Brian De Palma (director, screenwriter) SISTERS (1970) Film script$1,750.00
New York: Pressman-Williams, 1970. Vintage original film script. Maroon titled wrappers. 138 leaves, with last page of text numbered 138. Near fine in very good+ wrappers, brad-bound. Copy belonging to cinematographer Gregory Sandor, with his name in holograph pencil on the verso of the title page, and holograph pencil annotations throughout. Missing page 83, likely as used or issued.
Sisters (1973) was the seventh feature film directed by Brian De Palma (born Newark, New Jersey, September 11, 1940) and his first major commercial success. After five independent features, including the cult classic Greetings (1968), and one prior Hollywood film, the little-seen Get to Know Your Rabbit (1972), Sisters was the first Hollywood film directed by De Palma in the Hitchcockian mode that would establish him as the “New Modern Master of the Macabre.” This is one De Palma script which turns up seldom and is definitely very scarce.
Sisters borrows the plot structure of Hitchcock’s Psycho (1960), but with a feminist twist. Just as Norman Bates (Anthony Perkins) in Psycho has an alternate personality, that of his deceased mother Mrs. Bates, who murders people, Danielle (Margot Kidder) in Sisters has an alternate personality, that of her deceased Siamese twin sister Dominique, who is a murderess. However, if Danielle/Dominique is a monster, De Palma’s film squarely blames the creation of that monster on the patriarchal society that oppressed her “freakishness,” in particular, Danielle’s psychiatrist ex-husband, Emile Breton (William Finley), who killed Dominique when he surgically separated her from Danielle to fully possess the surviving twin.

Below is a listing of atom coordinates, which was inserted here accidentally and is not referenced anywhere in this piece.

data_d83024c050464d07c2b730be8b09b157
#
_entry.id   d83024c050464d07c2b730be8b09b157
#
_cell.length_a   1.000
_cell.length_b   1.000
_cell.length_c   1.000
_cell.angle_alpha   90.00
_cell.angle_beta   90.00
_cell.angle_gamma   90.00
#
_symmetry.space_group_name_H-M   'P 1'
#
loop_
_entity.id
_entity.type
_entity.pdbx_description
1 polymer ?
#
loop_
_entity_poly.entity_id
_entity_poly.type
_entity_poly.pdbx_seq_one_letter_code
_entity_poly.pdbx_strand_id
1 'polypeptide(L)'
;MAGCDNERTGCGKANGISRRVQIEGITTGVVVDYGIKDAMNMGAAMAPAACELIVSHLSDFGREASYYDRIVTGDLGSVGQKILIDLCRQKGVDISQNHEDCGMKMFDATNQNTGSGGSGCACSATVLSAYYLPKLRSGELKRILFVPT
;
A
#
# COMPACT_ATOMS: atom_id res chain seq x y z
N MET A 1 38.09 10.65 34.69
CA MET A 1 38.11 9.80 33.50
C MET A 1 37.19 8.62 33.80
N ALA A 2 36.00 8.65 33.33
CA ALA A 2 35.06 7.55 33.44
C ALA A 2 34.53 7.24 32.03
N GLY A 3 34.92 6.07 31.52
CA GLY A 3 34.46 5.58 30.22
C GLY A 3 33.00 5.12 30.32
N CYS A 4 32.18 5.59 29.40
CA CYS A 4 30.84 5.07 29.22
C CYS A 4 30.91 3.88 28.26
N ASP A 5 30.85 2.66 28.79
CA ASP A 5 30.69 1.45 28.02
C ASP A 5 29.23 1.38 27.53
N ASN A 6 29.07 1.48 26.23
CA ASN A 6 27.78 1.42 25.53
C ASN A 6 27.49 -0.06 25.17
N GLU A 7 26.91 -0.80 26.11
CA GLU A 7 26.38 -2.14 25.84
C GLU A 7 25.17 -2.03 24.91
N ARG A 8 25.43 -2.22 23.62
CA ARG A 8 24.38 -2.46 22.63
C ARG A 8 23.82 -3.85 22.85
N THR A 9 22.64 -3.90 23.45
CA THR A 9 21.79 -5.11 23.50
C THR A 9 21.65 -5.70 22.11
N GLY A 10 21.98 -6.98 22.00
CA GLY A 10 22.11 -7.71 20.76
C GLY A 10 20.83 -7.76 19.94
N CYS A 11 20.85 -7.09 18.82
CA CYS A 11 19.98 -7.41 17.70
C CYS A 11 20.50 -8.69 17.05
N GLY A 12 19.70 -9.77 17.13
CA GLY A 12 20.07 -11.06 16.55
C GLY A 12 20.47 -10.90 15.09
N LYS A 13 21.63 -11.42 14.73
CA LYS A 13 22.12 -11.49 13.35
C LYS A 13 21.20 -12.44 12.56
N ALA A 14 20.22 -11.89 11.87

Sisters also pointedly evokes Hitchcock’s Rear Window (1954), again adding a feminist twist, with its other protagonist, the journalist Grace Collier (Jennifer Salt) who, like James Stewart in Rear Window, witnesses a murder through the window of the apartment facing hers, specifically, the murder of a young black man (Lisle Wilson) by Danielle/Dominique, and, of course, no one in the male establishment believes her. Film critic and scholar Robin Wood, who called Sisters “De Palma’s finest achievement prior to Blow Out and one of the great American films of the 70s,” observed that Sisters “analyzes the ways in which women are oppressed within patriarchal society on two levels, the professional (Grace) and the psychosexual (Danielle/Dominique).”
The 1973 film version of Sisters, while preserving the characters and structure of the 1970 screenplay, is a considerably more polished and developed version of that screenplay. Unlike the screenplay, the film begins with a gripping title sequence, demanded by the film’s composer, Bernard Herrmann (who also composed the score of Psycho). The 1970 script begins with an elaborate sequence, shot inside a TV studio, of a comic announcer “warming up the audience for a live broadcast of Peeping Toms, a local version of Candid Camera.”
The film, on the other hand, begins (following the Herrmann title sequence) with a sustained suspenseful shot of a pretty, apparently blind, young woman (Kidder) starting to undress in a changing room, in the presence of a young black man (Wilson) of whom she seems to be unaware. Only then does the frame freeze, and we hear the voice of an announcer indicating that we are watching a Candid Camera-type TV show. (In short, the script begins with comedy, while the film begins with suspense.)